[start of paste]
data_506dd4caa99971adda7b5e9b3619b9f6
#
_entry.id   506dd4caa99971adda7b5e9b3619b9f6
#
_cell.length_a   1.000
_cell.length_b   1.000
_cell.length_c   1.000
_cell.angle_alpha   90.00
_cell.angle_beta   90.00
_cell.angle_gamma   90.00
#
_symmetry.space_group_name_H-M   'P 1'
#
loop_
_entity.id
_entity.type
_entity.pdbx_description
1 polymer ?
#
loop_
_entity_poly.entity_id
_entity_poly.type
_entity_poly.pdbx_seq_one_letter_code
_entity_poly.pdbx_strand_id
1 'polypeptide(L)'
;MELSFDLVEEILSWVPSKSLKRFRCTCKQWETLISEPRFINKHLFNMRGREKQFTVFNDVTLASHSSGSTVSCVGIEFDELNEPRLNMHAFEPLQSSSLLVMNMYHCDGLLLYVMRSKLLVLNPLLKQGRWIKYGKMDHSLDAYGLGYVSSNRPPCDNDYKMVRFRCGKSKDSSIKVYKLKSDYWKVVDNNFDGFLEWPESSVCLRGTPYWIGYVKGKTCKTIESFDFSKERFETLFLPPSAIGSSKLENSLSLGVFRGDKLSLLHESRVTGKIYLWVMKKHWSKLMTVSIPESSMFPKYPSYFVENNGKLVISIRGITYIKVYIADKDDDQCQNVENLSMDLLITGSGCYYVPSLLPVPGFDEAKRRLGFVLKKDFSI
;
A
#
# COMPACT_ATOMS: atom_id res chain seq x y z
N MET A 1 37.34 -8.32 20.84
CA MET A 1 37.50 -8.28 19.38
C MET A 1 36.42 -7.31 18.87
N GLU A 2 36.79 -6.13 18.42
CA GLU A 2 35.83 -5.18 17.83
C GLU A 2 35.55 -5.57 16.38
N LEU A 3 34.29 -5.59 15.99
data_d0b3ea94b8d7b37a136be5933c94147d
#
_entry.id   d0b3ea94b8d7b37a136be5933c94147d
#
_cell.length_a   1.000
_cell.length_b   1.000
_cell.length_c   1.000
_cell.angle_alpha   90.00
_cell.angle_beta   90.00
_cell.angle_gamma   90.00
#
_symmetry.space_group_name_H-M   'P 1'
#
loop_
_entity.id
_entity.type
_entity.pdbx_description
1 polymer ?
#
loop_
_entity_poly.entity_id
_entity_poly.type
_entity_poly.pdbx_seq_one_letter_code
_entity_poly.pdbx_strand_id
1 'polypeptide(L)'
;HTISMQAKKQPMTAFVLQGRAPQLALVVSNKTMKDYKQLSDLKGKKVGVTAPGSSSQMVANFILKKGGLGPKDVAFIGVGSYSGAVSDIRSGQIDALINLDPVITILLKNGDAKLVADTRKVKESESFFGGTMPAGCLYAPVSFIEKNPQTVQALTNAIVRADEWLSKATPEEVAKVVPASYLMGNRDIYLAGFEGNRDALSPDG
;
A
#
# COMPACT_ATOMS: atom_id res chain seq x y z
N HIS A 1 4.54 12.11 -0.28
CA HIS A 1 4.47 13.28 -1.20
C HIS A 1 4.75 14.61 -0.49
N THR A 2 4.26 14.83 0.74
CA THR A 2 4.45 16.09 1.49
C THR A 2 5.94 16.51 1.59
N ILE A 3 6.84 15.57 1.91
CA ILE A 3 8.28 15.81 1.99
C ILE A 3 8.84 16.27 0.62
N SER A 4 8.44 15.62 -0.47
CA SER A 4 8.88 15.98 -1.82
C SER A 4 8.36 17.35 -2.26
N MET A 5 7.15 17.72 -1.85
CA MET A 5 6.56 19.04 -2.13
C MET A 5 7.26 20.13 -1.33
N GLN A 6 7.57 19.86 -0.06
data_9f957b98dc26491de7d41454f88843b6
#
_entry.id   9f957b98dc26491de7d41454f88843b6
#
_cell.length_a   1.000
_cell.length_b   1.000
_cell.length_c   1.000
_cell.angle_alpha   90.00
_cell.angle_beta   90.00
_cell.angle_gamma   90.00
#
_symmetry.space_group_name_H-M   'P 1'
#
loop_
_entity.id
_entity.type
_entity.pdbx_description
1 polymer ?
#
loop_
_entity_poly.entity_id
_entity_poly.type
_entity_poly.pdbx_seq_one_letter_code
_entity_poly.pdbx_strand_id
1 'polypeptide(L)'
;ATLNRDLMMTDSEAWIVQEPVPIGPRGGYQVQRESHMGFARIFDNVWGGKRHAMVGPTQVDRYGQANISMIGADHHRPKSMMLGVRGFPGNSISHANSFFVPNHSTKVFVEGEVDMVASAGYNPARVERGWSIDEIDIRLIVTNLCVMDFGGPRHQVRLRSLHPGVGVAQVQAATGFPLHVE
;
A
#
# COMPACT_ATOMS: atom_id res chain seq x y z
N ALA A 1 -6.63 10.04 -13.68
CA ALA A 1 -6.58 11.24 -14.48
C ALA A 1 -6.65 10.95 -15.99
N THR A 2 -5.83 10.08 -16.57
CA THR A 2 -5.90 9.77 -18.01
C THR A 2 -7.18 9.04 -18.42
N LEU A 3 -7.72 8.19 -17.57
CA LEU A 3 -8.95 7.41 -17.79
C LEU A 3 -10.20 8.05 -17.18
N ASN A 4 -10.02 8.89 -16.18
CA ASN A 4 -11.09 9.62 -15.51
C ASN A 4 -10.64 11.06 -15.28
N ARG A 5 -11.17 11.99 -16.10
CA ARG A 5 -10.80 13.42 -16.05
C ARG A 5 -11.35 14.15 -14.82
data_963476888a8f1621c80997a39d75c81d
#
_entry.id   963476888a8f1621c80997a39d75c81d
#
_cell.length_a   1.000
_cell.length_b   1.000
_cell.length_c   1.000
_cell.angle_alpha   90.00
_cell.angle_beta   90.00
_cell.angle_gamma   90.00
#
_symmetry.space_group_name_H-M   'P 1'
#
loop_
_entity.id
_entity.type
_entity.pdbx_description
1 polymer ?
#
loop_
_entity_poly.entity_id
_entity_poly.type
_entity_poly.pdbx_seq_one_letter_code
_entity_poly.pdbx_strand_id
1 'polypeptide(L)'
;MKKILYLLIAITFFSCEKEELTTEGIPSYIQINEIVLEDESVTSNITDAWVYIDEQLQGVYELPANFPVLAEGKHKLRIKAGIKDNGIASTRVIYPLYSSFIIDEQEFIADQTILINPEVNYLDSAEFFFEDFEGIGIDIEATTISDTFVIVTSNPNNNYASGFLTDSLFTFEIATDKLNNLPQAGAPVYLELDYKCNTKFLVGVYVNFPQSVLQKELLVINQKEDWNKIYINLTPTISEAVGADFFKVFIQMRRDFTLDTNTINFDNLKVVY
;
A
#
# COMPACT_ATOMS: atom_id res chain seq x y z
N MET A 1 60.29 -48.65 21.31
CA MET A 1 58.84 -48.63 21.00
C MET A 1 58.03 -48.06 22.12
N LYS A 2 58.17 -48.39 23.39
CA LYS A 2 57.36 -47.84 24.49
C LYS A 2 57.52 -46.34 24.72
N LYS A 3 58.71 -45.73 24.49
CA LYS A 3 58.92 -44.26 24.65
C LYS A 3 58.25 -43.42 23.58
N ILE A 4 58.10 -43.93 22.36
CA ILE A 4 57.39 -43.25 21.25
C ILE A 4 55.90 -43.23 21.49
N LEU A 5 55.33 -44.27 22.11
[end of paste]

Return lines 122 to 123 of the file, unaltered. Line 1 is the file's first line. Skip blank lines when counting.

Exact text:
C LEU A 3 -10.20 8.05 -17.18
N ASN A 4 -10.02 8.89 -16.18